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I know it’s hard to put away those newborn jammies. It’s only been a month. How could she grow so much in such a short time? The last 4 weeks of endless nursing sessions and diaper changes and no sleep made the time fly by. It was so hazy. It was so hard.

You found yourself wanting the hours to pass quicker.

“Newborns are so needy,” you whisper to yourself in the haze of the night.

You just want a moment to yourself.

And now as you bring that tiny pink sleeper to your nose and smell in your little girl’s sweet smell you wonder, “Did you wish it all away? Did you enjoy the baby snuggles?”

I know you’re thrilled to finally be out of the diaper stage. You’re saving so much money now that they can go on their own. No more messes and late night changes. It’s a milestone you’re excited to reach.

But as she runs to you after another successful potty session, you find yourself a bit weepy. How did your baby girl grow so fast? She’s so independent now. A fast-moving toddler who seems to need you less and her favorite cartoon more. Wasn’t she just a baby?


School days are upon us. You helped her pick the perfect backpack. She can tie her own shoes and even attempts to brush her hair. What a beautiful young lady she is becoming. It’s a new stage for her, for you too. She’ll spend her mornings and afternoons learning and growing and you’ll spend your days figuring out a new routine.

What will fill your time now that she is in school? You longed for this day since she was a baby. Time for yourself and your own passions. Of course, you’re excited for this new adventure and for her new adventure, too.

But in the silence of the morning, the one that used to be filled with cartoons and silly laughs, you wonder if she’ll think about you during school. You wonder if she’ll need you as much as you need her.


You see her out of the corner of your eye. She’s carrying that sweet-smelling bubble bath she received as a Christmas present from Santa. You hear the water running and the door close.

When did she start taking a shower without you asking? When was the last time you helped wash her little body?

You can’t remember.

You love this age of in-between, where your 8-year-old is finding herself but still needs to spend time with mom. She still asks to play games and to be tucked in at night. She still wants your help, but loves to discover things on her own, too.

But sometimes at night, when she wants to tell you yet another story or read yet another book, you get frustrated. You know she is delaying bedtime and you so badly long for that bath and glass of wine.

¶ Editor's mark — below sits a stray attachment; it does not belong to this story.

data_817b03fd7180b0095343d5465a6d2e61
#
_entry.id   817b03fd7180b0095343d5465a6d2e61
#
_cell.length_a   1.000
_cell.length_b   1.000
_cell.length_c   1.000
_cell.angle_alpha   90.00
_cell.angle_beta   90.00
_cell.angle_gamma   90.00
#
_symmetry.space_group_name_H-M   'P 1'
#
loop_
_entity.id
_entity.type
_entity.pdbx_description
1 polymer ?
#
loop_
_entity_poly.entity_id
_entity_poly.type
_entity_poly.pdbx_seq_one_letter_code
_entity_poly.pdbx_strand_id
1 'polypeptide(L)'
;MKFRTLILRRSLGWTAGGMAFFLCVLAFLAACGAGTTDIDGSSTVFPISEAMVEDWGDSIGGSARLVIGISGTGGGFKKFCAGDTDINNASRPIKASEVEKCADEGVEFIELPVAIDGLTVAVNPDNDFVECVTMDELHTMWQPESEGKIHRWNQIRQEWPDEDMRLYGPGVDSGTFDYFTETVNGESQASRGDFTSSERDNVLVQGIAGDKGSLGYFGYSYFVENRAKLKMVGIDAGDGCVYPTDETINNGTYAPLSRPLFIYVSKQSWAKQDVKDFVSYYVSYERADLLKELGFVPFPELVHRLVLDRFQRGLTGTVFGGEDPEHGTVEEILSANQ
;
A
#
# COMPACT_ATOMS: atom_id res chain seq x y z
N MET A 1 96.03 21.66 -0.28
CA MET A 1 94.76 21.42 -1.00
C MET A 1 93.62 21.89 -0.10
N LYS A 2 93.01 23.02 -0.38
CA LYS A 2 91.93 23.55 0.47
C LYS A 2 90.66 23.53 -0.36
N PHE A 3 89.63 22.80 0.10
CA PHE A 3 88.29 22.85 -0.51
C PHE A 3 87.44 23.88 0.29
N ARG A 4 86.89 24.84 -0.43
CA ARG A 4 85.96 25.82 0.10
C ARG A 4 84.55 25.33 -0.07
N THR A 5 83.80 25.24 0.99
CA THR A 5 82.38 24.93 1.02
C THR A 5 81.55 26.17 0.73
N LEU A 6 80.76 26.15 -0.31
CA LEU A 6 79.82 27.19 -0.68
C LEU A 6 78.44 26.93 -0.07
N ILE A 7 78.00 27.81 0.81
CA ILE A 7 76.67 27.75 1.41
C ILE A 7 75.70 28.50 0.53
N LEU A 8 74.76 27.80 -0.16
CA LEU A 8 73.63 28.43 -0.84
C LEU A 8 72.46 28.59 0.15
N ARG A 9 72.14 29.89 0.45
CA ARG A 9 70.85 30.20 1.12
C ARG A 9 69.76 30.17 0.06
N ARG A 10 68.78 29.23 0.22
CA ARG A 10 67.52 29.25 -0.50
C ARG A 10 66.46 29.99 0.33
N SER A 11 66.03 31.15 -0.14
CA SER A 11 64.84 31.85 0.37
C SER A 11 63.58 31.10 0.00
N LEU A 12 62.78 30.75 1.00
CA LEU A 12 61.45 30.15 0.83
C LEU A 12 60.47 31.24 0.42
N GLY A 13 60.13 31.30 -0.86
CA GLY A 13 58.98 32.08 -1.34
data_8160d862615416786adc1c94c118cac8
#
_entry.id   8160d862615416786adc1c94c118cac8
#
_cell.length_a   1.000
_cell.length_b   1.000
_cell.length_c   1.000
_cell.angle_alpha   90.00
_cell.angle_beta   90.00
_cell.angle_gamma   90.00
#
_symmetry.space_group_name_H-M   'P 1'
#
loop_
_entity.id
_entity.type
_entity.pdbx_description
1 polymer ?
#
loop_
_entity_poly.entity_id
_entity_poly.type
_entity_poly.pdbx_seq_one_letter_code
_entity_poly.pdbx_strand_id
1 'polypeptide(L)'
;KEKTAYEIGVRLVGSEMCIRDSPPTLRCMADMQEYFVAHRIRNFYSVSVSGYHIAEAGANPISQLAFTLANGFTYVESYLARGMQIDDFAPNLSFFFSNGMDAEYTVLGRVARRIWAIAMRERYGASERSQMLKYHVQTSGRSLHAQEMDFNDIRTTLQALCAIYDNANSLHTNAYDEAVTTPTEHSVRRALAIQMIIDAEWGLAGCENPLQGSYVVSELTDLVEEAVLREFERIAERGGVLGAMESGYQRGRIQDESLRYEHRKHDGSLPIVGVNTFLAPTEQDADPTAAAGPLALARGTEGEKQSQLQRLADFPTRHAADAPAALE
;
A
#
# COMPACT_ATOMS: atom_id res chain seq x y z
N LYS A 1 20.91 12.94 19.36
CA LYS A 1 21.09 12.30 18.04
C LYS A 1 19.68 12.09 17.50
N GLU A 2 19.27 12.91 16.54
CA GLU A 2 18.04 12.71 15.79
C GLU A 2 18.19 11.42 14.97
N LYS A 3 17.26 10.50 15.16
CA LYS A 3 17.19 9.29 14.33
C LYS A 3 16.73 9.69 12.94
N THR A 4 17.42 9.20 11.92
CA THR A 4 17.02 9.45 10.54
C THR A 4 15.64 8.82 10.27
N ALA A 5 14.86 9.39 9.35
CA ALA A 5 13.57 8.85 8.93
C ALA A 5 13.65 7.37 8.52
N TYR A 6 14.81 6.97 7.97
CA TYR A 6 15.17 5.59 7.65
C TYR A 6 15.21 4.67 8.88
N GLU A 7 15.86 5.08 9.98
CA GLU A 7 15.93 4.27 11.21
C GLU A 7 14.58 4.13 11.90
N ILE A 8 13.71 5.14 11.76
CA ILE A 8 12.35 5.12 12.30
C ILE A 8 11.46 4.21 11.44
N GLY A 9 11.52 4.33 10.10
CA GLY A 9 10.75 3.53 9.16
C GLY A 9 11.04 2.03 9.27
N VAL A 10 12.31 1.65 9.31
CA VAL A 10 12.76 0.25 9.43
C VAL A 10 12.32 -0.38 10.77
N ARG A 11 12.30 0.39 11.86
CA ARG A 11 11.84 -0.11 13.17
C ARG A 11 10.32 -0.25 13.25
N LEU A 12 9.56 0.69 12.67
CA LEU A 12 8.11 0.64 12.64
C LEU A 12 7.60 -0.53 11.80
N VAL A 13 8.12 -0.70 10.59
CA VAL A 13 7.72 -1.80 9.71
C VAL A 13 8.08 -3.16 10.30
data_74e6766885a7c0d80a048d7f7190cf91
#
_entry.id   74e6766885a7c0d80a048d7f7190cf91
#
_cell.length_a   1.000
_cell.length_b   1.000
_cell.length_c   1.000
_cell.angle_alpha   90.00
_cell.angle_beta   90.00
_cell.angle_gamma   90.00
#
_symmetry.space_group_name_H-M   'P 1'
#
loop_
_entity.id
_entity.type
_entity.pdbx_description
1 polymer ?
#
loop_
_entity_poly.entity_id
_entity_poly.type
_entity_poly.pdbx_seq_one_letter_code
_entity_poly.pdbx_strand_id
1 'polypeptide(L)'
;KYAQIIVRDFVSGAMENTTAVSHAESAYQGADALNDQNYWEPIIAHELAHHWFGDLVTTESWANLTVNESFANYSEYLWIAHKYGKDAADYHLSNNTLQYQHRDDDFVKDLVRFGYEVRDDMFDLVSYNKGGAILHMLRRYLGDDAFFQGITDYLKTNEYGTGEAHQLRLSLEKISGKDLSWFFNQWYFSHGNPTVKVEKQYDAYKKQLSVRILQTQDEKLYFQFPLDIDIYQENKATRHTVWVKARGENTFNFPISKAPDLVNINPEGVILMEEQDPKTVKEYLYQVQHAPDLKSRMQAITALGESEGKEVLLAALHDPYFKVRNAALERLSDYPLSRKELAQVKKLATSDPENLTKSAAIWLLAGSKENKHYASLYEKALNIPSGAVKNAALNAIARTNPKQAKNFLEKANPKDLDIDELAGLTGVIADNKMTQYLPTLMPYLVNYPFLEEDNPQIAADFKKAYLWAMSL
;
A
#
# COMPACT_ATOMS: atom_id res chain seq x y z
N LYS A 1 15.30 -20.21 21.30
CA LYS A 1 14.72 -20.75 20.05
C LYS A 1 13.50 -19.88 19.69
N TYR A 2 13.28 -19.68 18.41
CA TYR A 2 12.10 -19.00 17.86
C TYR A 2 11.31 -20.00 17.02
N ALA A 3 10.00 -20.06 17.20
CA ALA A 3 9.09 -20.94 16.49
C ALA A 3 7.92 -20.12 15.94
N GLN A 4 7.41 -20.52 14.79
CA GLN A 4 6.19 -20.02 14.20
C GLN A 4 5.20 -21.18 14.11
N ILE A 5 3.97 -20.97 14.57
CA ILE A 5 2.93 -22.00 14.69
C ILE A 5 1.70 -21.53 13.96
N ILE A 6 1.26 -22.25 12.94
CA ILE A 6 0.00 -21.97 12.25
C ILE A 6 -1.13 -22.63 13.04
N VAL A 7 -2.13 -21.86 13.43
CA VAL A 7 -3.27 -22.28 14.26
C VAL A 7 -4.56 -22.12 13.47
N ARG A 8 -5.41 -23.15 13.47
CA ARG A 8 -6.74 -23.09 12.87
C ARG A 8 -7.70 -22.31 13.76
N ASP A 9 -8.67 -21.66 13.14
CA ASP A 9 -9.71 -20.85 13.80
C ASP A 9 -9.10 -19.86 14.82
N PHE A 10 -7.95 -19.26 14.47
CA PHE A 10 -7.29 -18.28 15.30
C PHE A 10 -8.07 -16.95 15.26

“Go to bed,” you tell her.

As you run your own bath and sink into the bubbles, your mind wonders, “Am I spending enough time with her?” You know she needs you right now, and you need her too. You make a promise to yourself to be more patient with those late-night stories.


You’ve been so frustrated with her mood swings lately. Age 17 is so hard and you know it, because you were her age once too. “What goes around comes around,” they say.

Boy is that true.

When she broke curfew (for the second time) you knew it was time for a serious grounding.

“You can’t tell me what to do,” she yells at the top of the stars. “I don’t need you!”

You close your eyes, take a deep breath, ask God for patience and long for the days when she was tiny.


It’s the first day of college. You’ve prepared your heart for 18 years, and you think you’re ready to let her fly. You know she’s ready.

“You can let go now, Mom” she smiles as you hug her tight in the small dorm apartment.

You turn away quickly so she doesn’t see your tears.

“Goodbye,” you holler as you walk down the hall – hand in hand with her daddy.

As you drive away from your girl and towards a new life, you turn to your husband with tears in your eyes and whisper, “She doesn’t need us anymore.”


Your girl is now a grown woman. She’s found the love of her life and she’s living her own dreams in a city far from you. She thought about living closer, but you encouraged her to travel.

“Live your dreams,” you always said. “Promise me you’ll take big adventures.”

She did just that.

But her biggest adventure has just begun.

In the quiet of that hospital room, your daughter’s husband of 5 years, hands the baby over to the new mama and asks, “Do you need anything?”

She looks at him with a tear in her eye and says, “Yes. I need my mom. Please hand me my phone so I can hear her voice.”


Don’t worry, sweet Mama. Through each new stage, your babies will need you just as much as you need them.

So God Made a Mother book by Leslie Means

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Leslie Means

Leslie is the founder and owner of Her View From Home.com. She is also a former news anchor, published children’s book author, weekly columnist, and has several published short stories as well. She is married to a very patient man. Together they have three fantastic kids.  When she’s not sharing too much personal information online and in the newspaper – you’ll find Leslie somewhere in Nebraska hanging out with family and friends. There’s also a 75% chance at any given time, you’ll spot her in the aisles at Target.

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